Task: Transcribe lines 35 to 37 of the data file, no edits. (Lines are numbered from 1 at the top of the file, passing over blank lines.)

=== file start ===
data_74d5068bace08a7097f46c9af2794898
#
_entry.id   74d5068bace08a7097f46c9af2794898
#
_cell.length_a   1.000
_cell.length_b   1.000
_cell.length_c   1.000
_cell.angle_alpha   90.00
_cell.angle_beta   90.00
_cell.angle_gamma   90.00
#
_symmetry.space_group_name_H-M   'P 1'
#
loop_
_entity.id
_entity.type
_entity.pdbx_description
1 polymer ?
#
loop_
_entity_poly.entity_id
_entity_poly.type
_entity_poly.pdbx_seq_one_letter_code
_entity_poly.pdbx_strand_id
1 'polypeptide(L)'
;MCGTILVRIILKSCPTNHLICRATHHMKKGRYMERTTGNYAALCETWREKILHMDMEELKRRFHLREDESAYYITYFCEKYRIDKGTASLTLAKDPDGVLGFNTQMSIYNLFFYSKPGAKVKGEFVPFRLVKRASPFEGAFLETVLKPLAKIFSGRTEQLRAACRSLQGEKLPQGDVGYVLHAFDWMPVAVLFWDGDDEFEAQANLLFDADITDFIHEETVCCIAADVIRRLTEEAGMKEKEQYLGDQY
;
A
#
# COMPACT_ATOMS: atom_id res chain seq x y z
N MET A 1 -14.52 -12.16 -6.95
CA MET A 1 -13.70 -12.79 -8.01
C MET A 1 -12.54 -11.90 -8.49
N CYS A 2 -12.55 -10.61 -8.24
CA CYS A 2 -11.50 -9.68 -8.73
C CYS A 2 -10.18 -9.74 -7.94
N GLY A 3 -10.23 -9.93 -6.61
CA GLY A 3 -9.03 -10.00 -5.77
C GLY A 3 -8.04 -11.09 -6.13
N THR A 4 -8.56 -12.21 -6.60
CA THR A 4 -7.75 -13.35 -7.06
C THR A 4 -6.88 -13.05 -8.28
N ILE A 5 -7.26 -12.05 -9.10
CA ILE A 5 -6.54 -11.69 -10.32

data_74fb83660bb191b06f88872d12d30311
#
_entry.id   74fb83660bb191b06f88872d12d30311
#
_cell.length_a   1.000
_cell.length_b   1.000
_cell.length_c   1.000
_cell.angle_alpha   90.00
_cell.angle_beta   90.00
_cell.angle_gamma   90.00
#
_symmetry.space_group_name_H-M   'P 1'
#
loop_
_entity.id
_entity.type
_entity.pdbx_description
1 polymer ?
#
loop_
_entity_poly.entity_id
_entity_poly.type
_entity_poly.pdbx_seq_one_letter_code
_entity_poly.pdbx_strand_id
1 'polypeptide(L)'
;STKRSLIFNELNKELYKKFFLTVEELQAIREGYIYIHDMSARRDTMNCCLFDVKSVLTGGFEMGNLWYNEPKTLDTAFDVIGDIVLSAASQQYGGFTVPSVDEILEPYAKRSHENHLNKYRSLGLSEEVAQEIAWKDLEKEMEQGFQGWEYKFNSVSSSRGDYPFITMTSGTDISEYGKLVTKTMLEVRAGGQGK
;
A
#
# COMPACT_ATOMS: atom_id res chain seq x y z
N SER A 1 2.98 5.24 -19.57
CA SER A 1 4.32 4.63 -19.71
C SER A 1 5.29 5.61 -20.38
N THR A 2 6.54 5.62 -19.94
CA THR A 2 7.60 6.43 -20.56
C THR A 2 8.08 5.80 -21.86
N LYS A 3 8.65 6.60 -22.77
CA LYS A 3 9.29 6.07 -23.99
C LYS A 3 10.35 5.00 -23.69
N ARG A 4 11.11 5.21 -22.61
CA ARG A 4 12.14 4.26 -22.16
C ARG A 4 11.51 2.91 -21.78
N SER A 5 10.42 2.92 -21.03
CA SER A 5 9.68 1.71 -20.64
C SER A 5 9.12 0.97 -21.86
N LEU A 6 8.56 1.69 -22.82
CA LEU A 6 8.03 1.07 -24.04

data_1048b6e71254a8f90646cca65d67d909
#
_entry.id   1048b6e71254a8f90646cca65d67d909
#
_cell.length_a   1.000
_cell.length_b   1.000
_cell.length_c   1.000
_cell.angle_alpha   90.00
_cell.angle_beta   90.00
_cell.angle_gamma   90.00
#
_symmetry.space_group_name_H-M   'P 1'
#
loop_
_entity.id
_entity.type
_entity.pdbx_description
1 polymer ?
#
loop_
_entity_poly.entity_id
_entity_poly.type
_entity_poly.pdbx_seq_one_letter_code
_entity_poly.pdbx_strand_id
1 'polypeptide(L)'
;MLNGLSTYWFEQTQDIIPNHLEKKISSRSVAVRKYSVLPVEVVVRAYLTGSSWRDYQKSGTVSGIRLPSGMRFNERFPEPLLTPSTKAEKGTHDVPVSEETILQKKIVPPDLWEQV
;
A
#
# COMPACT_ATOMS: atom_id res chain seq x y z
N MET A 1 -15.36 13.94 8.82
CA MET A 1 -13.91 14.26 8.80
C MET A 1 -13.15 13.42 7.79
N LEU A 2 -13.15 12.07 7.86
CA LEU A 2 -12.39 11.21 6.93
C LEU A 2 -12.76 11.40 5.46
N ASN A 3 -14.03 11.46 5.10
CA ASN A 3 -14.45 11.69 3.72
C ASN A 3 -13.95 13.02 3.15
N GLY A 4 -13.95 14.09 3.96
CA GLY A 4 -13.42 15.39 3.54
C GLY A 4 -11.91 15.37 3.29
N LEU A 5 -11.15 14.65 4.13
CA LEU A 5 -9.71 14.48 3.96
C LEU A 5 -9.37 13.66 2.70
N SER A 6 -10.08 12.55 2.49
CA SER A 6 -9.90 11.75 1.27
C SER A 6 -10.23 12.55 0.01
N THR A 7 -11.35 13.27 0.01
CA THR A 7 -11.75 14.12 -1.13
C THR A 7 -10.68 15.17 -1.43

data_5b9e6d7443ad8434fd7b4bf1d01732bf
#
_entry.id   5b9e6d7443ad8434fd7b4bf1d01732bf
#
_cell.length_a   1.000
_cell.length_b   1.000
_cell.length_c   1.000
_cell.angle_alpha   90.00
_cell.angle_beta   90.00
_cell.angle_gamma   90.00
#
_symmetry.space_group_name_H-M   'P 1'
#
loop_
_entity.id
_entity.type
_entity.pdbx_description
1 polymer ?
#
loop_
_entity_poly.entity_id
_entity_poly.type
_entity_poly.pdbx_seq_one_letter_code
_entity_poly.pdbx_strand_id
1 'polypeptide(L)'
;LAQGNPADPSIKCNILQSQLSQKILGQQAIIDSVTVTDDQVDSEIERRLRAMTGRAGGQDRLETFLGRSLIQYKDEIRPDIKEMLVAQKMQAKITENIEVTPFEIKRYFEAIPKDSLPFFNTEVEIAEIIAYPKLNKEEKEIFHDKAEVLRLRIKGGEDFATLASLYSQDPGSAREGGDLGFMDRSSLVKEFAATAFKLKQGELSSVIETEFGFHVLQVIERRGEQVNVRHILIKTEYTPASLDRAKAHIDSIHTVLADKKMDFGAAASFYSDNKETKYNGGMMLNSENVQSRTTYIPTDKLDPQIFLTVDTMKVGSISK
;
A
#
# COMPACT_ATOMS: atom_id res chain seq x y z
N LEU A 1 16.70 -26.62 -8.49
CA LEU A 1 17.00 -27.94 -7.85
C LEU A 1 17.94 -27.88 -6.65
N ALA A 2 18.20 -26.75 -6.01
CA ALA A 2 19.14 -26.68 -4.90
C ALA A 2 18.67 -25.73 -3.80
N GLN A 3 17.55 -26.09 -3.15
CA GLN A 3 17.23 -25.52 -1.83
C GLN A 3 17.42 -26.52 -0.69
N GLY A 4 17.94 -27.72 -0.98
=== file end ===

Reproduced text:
CA CYS A 2 -11.50 -9.68 -8.73
C CYS A 2 -10.18 -9.74 -7.94
N GLY A 3 -10.23 -9.93 -6.61